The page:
Will TV providers get beaten to the punch by Smart TVs and media devices?
Smart applications and more interaction with the TV, both with different devices and for better navigation without a cumbersome TV remote, are priorities for consumers’ next TV purchase in the UK and US.
A recent study from the Digital Home Observatory (DHO) at Strategy Analytics (www.strategyanalytics.com) surveying consumers in the UK and USA, found that functionalities such as being able to mirror a smartphone’s display, or providing a simplified human-machine interface (HMI), for example through voice or gesture control, were highly appealing features. However, such capabilities come at a cost. Rather than snapping up a more expensive smart TV, consumers are now looking to less costly media solutions such as Google Chromecastor and Roku, to provide such features.
"As traditional TV continues to be threatened by over-the-top subscription based video-on-demand (OTT SVOD), TV providers cannot allow smart TVs and media devices to beat them to the punch by providing the consumer with the value-added features they want making it easy to cut-the-cord to pay TV for good," says Taryn Tulay, senior analyst and report author. "Consumers are going to continue streaming OTT SVOD as it continues to provide a less expensive source of TV/video content. The opportunity to offer added features and applications in a set-top-box (STB) may keep consumers subscribing to pay TV, while at the same time providing a device they simply cannot live without."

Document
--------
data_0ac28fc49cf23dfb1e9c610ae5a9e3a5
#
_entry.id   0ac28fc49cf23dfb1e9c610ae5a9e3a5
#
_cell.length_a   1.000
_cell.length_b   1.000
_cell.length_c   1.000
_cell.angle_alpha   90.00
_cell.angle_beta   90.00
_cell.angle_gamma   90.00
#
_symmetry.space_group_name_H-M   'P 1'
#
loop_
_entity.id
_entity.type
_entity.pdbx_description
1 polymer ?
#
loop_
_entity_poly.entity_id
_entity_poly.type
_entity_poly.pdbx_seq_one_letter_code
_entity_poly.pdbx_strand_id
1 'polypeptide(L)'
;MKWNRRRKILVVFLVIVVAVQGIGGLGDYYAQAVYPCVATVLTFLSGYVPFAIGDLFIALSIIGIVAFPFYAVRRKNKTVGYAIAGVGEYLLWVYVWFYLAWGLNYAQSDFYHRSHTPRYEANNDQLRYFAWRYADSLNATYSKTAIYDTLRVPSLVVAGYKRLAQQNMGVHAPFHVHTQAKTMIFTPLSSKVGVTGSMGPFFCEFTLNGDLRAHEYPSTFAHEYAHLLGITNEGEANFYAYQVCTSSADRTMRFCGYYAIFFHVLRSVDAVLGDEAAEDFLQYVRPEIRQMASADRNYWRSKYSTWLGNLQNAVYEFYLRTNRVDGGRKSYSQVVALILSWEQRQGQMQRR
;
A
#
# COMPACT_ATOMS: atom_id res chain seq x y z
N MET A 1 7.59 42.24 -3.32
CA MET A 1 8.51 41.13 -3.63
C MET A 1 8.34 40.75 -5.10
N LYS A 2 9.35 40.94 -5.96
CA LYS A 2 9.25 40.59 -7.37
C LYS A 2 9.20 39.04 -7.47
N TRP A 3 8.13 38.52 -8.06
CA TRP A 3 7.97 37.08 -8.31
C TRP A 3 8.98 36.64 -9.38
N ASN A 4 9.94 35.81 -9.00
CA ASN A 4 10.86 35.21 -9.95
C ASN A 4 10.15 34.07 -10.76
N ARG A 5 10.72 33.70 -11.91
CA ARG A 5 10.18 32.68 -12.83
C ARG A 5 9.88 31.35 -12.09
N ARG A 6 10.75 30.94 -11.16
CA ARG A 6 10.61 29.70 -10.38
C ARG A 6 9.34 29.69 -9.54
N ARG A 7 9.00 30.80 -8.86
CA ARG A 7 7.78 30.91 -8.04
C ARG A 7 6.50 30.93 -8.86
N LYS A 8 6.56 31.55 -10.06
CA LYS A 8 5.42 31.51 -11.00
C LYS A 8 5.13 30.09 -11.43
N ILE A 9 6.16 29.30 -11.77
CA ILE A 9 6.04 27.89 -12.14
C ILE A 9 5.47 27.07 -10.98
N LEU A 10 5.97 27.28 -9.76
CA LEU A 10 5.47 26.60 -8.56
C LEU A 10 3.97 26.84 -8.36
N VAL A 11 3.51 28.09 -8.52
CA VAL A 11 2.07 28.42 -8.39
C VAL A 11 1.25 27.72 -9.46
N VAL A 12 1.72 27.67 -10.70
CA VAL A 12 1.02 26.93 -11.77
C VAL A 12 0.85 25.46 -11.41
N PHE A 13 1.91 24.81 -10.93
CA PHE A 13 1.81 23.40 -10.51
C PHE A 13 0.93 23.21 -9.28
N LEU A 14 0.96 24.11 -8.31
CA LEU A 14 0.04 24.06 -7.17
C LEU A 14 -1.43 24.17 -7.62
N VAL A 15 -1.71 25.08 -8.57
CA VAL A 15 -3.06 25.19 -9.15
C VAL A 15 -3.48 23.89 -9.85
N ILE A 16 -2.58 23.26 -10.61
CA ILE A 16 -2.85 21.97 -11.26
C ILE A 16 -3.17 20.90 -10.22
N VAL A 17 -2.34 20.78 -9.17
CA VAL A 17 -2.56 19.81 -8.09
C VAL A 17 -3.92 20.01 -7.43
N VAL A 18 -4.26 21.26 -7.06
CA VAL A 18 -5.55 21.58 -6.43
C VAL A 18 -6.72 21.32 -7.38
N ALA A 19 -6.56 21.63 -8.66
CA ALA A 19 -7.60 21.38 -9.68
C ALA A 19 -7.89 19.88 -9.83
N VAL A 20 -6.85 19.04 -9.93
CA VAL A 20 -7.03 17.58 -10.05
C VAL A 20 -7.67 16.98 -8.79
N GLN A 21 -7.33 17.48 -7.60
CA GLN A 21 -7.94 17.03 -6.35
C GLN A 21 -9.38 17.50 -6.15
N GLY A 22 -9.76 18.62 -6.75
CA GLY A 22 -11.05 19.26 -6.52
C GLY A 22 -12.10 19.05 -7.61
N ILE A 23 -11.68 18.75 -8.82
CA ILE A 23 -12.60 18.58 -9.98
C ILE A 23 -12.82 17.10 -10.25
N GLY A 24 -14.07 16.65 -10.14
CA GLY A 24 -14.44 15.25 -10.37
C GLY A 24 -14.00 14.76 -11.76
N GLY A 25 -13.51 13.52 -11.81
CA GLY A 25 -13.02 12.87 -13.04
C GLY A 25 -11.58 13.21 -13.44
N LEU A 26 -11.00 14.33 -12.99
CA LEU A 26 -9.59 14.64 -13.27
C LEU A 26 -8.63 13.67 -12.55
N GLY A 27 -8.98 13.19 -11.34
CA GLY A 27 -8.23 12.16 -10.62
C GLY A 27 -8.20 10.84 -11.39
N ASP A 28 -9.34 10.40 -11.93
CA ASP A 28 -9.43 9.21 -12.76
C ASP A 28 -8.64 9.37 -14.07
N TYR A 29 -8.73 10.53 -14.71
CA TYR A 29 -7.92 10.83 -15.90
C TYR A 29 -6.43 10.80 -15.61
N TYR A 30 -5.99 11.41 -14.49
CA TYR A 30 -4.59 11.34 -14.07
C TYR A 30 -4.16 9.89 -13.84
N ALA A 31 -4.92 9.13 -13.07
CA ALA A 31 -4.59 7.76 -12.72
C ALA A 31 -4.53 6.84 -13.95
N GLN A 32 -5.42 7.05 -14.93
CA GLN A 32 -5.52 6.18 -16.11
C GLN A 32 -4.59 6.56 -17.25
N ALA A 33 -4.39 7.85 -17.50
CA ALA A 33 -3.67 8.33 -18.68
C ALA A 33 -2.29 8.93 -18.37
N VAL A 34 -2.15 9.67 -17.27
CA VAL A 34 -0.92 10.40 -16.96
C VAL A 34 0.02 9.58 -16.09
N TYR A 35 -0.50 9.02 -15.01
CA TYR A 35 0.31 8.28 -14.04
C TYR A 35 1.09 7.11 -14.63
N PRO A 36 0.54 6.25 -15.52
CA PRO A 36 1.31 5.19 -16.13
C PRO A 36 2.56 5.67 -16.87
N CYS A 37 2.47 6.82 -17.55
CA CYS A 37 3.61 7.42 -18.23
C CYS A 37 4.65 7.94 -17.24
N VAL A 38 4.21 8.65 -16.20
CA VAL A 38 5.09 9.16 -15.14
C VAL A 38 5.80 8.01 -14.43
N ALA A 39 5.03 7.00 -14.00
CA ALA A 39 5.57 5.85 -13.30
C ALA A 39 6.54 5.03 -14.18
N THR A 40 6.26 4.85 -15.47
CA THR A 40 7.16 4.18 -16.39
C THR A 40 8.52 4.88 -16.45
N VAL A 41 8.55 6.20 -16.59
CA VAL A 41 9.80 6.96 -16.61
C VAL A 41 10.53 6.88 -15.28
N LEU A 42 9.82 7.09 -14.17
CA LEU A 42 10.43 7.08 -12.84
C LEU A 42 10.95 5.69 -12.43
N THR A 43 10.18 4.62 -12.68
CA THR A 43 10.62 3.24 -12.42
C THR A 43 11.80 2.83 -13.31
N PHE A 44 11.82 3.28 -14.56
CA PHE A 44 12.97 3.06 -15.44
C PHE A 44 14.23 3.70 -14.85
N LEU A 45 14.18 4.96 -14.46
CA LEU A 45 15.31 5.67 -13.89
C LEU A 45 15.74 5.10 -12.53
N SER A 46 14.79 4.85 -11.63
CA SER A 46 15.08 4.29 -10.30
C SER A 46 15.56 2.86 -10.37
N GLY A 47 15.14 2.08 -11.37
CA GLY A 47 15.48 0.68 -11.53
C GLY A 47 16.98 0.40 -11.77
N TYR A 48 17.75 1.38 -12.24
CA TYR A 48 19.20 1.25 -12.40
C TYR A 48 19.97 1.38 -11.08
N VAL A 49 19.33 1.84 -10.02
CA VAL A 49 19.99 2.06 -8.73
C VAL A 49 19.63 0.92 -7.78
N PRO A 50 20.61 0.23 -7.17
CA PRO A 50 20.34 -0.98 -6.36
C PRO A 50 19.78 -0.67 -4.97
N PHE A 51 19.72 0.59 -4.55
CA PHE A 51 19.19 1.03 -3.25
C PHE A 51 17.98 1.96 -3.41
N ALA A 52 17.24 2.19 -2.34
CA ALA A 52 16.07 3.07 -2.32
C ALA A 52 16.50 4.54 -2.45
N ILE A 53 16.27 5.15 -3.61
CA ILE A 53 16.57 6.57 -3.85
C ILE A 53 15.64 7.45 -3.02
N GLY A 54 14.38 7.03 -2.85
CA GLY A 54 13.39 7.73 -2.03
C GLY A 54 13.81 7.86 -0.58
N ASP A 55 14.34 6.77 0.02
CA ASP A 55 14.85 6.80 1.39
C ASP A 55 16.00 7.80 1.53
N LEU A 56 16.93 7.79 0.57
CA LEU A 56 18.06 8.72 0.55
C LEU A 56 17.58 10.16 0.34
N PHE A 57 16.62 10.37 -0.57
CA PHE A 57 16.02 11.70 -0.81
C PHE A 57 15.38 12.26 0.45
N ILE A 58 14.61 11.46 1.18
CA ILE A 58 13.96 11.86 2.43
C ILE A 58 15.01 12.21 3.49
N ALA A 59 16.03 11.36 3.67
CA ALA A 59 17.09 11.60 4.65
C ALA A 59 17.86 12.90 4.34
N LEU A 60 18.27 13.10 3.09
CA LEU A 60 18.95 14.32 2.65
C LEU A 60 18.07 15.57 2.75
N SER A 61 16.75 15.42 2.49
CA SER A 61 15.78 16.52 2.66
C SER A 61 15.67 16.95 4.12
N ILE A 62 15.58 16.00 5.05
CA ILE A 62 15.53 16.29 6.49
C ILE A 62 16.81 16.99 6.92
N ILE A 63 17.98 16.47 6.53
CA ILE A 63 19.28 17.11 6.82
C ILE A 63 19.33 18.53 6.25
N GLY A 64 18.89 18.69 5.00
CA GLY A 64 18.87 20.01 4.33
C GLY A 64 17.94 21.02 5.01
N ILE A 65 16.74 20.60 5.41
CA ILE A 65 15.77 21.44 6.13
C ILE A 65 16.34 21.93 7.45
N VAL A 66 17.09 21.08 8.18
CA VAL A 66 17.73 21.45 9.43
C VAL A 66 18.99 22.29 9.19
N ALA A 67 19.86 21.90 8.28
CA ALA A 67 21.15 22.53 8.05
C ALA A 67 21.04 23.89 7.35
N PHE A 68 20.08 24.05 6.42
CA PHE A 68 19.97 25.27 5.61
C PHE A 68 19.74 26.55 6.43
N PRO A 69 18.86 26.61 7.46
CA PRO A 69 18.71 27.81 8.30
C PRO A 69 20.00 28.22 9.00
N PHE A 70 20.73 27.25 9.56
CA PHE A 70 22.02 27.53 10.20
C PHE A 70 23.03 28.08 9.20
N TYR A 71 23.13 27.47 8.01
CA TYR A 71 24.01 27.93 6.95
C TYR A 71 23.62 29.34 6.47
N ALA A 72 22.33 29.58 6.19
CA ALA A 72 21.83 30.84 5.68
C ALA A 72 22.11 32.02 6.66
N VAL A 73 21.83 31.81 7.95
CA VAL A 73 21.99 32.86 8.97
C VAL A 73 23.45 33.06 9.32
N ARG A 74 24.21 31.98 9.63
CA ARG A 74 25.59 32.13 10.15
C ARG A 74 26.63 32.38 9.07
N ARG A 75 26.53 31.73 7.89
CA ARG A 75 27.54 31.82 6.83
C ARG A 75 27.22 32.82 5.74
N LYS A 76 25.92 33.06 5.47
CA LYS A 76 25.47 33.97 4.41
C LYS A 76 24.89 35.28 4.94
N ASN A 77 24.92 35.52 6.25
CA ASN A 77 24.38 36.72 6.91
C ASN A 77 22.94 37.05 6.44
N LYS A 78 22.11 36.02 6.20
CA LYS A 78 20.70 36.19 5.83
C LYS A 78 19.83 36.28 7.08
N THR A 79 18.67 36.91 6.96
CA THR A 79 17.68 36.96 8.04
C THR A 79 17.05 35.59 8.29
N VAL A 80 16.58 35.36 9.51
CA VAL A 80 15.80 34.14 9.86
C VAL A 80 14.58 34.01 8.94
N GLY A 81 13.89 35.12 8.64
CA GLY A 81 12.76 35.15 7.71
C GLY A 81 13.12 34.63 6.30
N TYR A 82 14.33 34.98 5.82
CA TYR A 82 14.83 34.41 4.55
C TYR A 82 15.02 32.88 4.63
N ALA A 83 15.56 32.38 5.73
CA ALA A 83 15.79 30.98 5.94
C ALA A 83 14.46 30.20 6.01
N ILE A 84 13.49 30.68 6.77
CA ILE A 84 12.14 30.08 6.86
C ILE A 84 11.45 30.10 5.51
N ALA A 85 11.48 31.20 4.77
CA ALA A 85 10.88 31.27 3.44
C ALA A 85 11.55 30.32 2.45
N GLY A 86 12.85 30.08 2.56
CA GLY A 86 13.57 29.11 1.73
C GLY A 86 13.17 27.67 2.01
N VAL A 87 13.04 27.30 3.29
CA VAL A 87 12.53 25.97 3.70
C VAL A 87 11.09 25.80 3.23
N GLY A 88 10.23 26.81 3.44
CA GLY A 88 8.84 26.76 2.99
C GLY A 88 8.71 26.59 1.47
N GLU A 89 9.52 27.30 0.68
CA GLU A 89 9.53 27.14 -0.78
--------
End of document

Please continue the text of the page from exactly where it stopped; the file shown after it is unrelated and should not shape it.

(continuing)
"Consumers are finding less and less incentive to continue subscribing to costly TV packages," adds Diane O’Neill, director, UXIP. "It’s time for cable/satellite TV providers to revamp the set-top box as it’s full of glitches and is often unresponsive; its design is unappealing and there is a lack of DVR storage and connected applications/features. While simplicity and ease of use is provided by most STBs, more and more often consumers are beginning to see the big box as too basic and obsolete. Traditional pay TV providers need to give the consumer value for money."